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ASN Weekly Debate

Will New York's Second MLS Team Be a Success?

Carlos Tevez is not coming to New York City but Manchester City is. And the New York Yankees will provide assistance. Slam dunk, right? Well, maybe not. Our heroes debate success, failure, and mixed metaphors.
BY Noah Davis and Ryan O'Hanlon Posted
May 24, 2013
1:00 PM
Noah Davis: Okay, O'Hanlon. Let's talk New York City Football Club. You wrote a smart piece arguing that it might not catch on or be a big deal or something. I don't know; it was a lot of words. Give me the short version of your argument.

Ryan O'Hanlon: Which you helped me with! If I worked for the NYT Magazine, your name would've been on the bottom—but I don't. Anyway, I don't think it's a sure thing that this team is going to be a success just because this team is in New York. NY's soccer culture is weird and varied and spread out, and I'm not sure they'll rally around an MLS team. Not saying they won't, but I'm skeptical.

Davis: If you worked for NYT Magazine, I hope you wouldn't be wasting your time with this silly weekly ritual. I'd just be arguing with myself. I agree with you that the team isn't a guaranteed success, but nothing ever is. And I think MLS actually doesn't get enough credit for the excellent job it has done expanding. Don Garber and the gang have gotten things wrong, but it's hard to argue that they haven't gotten good at expansion. Then again, one of the reasons they've gotten so good is because they have realized that they need to go into places with existing fanbases, which, of course as you note, is not New York. And we're back at the beginning. See, I can argue with myself. Here's a question: How do we define "success" of NYC2?

O'Hanlon: Agreed on expansion. The last handful have all been spot-on, but this is different, so success is maybe a little bit different, too? Or, at least, it's easy to judge "success" unfairly in New York. Success? A well-received, easy-access stadium, a consistent fanbase, on-field consistency, and a tiny bit of unmeasurable "buzz" in the city. Or: Not the Red Bulls. #zing

Davis: Cool hashtag. But I guess that's sort of my point: The bar for success is so low I'm not sure how any team would fail to clear it even by accident. Much less a team backed by some combination of Manchester City/the Yankees/Satan/Jesus/Carlos Tevez. If the question is "will this team have David Beckham-level impact?" then I can see your point. But that doesn't seem to be what you/others are expecting. Maybe people should, though.

O'Hanlon: I don't know? Is there even another Beckham-style thing for MLS to experience? Like, even if a team wins the Club World Cup—is that what they call it?—it won't make Beckham-type waves. Could this team do something like that? It's hard for me to see it.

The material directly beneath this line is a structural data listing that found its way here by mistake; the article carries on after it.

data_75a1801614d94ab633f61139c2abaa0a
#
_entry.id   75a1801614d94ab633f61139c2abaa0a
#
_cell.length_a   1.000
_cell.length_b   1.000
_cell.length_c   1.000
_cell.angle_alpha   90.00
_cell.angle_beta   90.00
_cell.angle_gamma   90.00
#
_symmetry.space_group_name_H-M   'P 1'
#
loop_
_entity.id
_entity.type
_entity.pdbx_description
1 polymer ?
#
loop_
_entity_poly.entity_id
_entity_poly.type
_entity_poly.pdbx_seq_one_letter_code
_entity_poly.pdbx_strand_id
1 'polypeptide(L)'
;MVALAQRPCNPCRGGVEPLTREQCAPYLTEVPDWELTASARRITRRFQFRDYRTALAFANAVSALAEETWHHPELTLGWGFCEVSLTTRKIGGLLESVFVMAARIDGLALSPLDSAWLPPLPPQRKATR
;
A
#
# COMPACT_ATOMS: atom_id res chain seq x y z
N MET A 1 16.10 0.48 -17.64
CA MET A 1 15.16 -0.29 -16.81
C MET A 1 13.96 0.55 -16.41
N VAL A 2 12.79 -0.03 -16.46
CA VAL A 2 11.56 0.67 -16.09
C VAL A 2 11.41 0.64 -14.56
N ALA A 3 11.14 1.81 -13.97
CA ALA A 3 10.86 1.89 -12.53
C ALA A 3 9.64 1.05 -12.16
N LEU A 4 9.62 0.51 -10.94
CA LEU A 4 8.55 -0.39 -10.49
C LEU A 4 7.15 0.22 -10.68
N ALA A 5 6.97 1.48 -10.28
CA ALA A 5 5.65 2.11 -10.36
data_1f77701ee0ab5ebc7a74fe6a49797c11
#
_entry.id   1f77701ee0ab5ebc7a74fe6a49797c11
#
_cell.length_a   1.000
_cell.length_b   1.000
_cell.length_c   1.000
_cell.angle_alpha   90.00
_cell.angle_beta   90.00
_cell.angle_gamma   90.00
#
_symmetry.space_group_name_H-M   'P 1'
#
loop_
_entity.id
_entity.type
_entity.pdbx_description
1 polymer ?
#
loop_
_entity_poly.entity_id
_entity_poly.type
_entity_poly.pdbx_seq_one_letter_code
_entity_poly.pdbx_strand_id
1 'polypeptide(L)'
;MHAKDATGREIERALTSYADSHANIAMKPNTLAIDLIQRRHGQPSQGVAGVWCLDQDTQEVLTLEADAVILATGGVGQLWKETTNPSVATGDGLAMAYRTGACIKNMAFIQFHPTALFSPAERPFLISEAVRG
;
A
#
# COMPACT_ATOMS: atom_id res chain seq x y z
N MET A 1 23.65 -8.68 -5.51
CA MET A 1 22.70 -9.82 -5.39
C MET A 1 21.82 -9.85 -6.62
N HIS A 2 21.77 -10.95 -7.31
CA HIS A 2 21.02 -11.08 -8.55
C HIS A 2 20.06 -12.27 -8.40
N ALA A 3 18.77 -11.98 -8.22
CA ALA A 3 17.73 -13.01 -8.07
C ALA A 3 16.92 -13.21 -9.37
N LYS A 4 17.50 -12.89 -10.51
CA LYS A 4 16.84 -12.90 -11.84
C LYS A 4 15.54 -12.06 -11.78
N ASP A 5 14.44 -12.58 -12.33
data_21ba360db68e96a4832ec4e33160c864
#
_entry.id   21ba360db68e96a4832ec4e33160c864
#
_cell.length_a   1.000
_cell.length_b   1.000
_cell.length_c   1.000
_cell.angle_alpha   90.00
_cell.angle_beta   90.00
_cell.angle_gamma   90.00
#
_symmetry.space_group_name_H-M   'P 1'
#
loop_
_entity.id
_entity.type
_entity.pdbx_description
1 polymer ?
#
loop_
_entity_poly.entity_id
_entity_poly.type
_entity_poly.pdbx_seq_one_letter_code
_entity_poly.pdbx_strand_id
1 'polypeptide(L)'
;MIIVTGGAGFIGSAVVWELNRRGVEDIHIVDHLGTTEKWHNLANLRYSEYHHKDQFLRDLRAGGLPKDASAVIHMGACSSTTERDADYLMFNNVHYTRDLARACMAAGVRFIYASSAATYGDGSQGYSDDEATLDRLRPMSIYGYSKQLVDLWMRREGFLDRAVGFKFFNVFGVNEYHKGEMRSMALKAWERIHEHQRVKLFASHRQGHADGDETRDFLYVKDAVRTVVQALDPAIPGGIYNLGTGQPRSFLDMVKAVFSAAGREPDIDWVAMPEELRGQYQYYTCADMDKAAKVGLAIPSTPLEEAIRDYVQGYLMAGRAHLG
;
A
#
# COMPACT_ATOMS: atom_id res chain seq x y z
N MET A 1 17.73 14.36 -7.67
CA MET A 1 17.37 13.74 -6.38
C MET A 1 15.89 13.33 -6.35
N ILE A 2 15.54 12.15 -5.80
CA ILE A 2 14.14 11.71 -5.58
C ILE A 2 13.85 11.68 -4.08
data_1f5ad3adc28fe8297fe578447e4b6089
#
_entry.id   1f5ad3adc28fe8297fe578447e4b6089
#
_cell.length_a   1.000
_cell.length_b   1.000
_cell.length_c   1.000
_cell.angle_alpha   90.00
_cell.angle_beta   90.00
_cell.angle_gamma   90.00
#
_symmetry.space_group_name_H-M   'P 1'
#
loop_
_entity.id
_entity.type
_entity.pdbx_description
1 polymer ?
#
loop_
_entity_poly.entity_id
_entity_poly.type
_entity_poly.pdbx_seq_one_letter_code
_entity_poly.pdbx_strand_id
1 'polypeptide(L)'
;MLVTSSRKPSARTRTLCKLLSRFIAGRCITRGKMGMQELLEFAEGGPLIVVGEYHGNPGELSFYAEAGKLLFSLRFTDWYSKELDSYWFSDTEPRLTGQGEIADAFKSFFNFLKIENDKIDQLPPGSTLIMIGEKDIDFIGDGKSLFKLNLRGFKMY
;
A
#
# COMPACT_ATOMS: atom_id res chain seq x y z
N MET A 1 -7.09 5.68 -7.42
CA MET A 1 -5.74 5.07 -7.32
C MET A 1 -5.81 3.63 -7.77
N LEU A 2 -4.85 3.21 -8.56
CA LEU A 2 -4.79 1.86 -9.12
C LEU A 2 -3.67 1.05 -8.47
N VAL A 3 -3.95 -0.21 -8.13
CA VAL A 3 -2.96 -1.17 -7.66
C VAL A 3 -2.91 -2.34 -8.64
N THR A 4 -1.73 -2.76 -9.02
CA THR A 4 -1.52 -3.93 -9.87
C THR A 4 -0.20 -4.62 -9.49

Davis: Okay, maybe not a BLE (Beckham Level Event) but maybe the expectation should be that NYC2—I'm refusing to call this team NYCFC or NYC FC because it's dumb—make a Seattle- or Portland-level impact.

O'Hanlon: I don't think it's possible just because New York is so goddamn big. And I guess, maybe, I'm used to NYers being grumpy and not having successful teams to root for, so I can't picture—or at least, it's not easy for me to picture—the psychotic, every-game-sells-out atmospheres around both of those teams. Also: I am one of those "NYers."

Davis: But it's not just about New York. It's about the whole league. NYC2 doesn't need to take over the city because nothing stops this place, but this is the center of the country and having a beautiful, full stadium could make for compelling TV.

O'Hanlon: I agree, but isn't the impact of Seattle and Portland so big because it's such a big deal for both of those places? That's why, I think, "success" has a different definition for NYC2. But I understand what you're saying, which is good for the purposes of us communicating with each other. So, MLS has done a great job, slowly expanding, but not having a successful team in New York has always been the two bulls head-butting each other in the room, and so having a quality team with quality support and a nice stadium in New York seems like the next big step, or one of the next big steps, for the league to take.

Davis: Right. We are dancing around the issue. Do you think this is going to work or not? Or are you somewhere in the middle, just like normal?

O'Hanlon: I really don't know. I get that the Red Bulls are in NJ—and did everything else wrong—but it scares me that no one really gives a [redacted due to the virgin ears of our readers] about them. If I must answer: Yes, it'll be a well-run, functional soccer franchise in New York City, which, like we just said, is a success. The Yankees know what they're doing, and Man City—for the ridiculous money they spend—are pretty advanced in how they actually look at the sport and how they run a team.

Davis: I think that's a pretty smart take. And the good news is that we only have to wait 18 months for the exciting answer.

Noah Davis and Ryan O'Hanlon do this every week. They are the best.

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